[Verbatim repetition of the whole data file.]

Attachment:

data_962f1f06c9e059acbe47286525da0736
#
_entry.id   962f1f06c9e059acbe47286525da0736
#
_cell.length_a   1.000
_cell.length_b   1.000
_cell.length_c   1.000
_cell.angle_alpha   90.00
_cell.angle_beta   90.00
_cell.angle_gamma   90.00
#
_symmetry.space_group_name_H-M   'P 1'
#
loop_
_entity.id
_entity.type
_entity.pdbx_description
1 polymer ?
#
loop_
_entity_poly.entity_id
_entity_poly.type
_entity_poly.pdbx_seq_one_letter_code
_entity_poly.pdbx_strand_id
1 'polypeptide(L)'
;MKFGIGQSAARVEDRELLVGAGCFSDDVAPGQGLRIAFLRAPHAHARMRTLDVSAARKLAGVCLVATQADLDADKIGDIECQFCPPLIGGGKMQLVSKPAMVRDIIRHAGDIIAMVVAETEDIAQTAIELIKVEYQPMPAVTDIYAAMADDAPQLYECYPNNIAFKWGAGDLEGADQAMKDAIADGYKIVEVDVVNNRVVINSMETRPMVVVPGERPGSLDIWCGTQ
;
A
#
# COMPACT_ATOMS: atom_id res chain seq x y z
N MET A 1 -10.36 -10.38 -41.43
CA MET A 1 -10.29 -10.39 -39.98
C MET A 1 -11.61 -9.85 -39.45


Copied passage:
data_962f1f06c9e059acbe47286525da0736
#
_entry.id   962f1f06c9e059acbe47286525da0736
#
_cell.length_a   1.000
_cell.length_b   1.000
_cell.length_c   1.000
_cell.angle_alpha   90.00
_cell.angle_beta   90.00
_cell.angle_gamma   90.00
#
_symmetry.space_group_name_H-M   'P 1'
#
loop_
_entity.id
_entity.type
_entity.pdbx_description
1 polymer ?
#
loop_
_entity_poly.entity_id
_entity_poly.type
_entity_poly.pdbx_seq_one_letter_code
_entity_poly.pdbx_strand_id
1 'polypeptide(L)'
;MKFGIGQSAARVEDRELLVGAGCFSDDVAPGQGLRIAFLRAPHAHARMRTLDVSAARKLAGVCLVATQADLDADKIGDIECQFCPPLIGGGKMQLVSKPAMVRDIIRHAGDIIAMVVAETEDIAQTAIELIKVEYQPMPAVTDIYAAMADDAPQLYECYPNNIAFKWGAGDLEGADQAMKDAIADGYKIVEVDVVNNRVVINSMETRPMVVVPGERPGSLDIWCGTQ
;
A
#
# COMPACT_ATOMS: atom_id res chain seq x y z
N MET A 1 -10.36 -10.38 -41.43
CA MET A 1 -10.29 -10.39 -39.98
C MET A 1 -11.61 -9.85 -39.45